McCormack: Again, whether or not the Russians vote with the rest of the world is up to them. That I will refer you to Russian officials and Chinese officials or any other particular country about how they may vote at the IAEA Board of Governors meeting. But this is -- we do know that Russian officials are quite concerned about Iranian behavior. They have put out a proposal to the Iranians about how to address the issue of having a civilian -- a peaceful civilian nuclear capability that the Iranians say they want, while also meeting the just demands of the international community for objective guarantees so that the international community can be comfortable that Iran will not develop those critical pathway technologies that would allow it to obtain a nuclear weapon.
So I would only say that over the coming days and weeks, you're going to see a lot of discussion. There's going to be a lot of intensive diplomacy that occurs between now and that meeting. Under Secretary Burns is going to be continuing on to India as well as Sri Lanka, two members of the IAEA Board of Governors. Under Secretary Bob Joseph is in Vienna today for consultations with representatives from fellow board member countries. He is going to be also going on to Moscow and Tokyo as well. He may have some additional stops. We'll try to keep you updated on those.
So that's part -- those are also part of the efforts. The Secretary, I would expect, is going to be working the phones on this issue. So stay tuned. There is going to be a lot of activity between now and the beginning of February on this issue.
Asked: Can I follow up? Mohamed ElBaradei held a secret meeting -- well, held a meeting with the Iranian negotiator over the weekend and it was obvious they're trying to lobby to head off action in the United Nations Security Council. The question is: Does the United States feel it would be inappropriate at this time for anybody to have talks with the Iranians until it goes to the Security Council or is that a process that could --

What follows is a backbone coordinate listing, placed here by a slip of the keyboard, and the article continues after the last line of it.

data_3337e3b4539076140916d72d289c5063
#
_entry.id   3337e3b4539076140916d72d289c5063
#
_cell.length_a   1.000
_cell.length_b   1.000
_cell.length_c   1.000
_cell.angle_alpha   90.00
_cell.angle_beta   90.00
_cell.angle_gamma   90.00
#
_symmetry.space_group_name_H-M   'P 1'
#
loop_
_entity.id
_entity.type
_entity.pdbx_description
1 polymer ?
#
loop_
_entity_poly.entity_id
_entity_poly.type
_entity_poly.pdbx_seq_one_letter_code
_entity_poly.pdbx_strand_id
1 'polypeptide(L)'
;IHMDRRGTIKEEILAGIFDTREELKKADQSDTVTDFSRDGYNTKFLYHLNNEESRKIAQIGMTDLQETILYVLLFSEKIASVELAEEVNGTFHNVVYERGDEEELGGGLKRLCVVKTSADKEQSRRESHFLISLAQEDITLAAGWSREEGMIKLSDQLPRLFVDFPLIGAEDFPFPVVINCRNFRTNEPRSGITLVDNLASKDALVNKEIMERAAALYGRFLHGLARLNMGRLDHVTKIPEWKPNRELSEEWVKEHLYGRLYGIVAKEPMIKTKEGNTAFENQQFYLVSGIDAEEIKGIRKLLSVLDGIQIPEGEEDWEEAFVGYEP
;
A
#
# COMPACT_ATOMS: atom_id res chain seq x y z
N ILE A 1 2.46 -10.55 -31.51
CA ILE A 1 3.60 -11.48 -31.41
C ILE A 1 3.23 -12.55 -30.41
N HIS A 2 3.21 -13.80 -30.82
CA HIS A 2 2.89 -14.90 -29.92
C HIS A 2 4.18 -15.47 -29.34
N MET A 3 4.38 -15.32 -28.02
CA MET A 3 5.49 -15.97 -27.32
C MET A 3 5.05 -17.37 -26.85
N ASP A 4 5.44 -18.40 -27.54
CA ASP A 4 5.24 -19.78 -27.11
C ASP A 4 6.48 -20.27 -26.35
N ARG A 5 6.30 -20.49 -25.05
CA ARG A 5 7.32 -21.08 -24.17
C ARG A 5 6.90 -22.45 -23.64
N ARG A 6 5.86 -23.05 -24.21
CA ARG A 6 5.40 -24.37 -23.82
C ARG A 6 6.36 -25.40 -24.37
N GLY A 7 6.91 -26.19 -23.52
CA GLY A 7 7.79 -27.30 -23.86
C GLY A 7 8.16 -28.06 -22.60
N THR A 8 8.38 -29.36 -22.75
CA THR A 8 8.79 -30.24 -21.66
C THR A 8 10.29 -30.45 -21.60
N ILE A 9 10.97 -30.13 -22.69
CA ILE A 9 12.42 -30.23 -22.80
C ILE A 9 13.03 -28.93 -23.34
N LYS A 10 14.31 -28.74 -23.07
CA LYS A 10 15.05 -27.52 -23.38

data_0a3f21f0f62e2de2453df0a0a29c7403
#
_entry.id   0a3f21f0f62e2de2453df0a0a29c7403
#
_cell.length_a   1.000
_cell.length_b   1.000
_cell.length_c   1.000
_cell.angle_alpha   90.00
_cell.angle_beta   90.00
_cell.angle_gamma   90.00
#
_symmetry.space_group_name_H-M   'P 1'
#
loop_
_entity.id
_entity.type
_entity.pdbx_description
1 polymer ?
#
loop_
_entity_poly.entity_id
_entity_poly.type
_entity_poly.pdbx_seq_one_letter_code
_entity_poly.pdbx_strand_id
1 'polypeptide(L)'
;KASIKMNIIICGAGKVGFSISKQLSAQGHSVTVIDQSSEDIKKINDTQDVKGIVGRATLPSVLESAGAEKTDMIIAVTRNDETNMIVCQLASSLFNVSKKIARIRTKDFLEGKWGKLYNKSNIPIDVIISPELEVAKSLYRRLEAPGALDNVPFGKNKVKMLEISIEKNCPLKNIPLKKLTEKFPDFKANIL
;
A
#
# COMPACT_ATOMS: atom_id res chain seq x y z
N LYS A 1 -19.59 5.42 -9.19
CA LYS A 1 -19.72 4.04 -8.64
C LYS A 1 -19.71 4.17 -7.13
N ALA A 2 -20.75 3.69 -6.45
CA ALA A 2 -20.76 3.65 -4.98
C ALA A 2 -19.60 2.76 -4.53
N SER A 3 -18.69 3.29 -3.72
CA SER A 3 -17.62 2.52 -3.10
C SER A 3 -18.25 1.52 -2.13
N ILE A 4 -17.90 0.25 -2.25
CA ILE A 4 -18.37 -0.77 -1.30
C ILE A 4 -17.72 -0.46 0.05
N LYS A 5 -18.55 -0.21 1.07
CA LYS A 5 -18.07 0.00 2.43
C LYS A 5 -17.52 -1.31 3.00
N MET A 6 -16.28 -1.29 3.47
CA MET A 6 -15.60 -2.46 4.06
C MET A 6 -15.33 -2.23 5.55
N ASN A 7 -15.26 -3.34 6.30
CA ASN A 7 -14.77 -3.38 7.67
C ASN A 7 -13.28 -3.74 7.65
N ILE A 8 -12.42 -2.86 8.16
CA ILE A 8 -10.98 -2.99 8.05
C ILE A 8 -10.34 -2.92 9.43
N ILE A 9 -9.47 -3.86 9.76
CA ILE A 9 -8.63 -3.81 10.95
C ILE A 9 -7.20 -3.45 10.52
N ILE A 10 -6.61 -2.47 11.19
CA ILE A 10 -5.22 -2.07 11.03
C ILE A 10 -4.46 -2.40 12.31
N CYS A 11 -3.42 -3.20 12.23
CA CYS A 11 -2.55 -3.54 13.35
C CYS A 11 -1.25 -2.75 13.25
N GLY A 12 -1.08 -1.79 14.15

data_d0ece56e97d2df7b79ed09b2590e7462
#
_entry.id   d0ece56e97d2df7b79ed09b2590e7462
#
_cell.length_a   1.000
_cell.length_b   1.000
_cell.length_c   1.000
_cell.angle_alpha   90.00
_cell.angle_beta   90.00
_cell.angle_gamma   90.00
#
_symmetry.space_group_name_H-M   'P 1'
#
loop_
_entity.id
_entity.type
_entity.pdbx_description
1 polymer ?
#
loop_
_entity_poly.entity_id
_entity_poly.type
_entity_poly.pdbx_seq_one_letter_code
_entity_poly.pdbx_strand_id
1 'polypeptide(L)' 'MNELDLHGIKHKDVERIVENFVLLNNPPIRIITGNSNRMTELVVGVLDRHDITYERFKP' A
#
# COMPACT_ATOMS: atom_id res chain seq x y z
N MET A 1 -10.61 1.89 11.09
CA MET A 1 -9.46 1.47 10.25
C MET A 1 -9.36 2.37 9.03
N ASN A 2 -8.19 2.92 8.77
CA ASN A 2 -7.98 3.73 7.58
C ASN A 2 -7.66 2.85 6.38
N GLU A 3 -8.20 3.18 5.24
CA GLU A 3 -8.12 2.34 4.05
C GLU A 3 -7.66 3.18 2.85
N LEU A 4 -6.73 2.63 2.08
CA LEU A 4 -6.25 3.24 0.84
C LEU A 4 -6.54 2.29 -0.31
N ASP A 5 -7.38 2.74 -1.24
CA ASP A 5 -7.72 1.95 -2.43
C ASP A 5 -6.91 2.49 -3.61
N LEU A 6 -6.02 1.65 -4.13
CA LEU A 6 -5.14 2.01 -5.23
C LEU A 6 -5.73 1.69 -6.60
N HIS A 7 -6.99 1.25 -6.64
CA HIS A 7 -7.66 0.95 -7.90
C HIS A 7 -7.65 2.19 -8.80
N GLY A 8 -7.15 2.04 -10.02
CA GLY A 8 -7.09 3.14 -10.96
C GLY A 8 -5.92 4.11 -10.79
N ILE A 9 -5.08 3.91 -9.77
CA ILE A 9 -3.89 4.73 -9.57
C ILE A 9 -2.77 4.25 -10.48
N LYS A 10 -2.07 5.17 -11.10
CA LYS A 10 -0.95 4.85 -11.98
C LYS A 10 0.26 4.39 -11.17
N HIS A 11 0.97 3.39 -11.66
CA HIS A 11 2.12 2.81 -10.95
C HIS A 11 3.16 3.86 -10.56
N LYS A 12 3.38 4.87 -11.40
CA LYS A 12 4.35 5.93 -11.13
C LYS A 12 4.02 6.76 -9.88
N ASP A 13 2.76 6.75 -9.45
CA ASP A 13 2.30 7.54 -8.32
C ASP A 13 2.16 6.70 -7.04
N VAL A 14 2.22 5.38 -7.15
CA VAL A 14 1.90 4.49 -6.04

McCormack: Well, of course, you want to try to continue to encourage the Iranians to engage in a diplomatic solution to this issue. That's the goal of this exercise. That's what we are trying to achieve. The problem is that the Iranians want to have it both ways. They want to, on one hand, say, well, we're going to continue our enrichment activities so we can get better at it and eventually build a nuclear weapon; while on the other hand, yes, we will continue -- we would like to have some discussions with you about how not to do that. Well, that doesn't seem to me to be a very good deal. Those things, as a matter of fact, are mutually exclusive.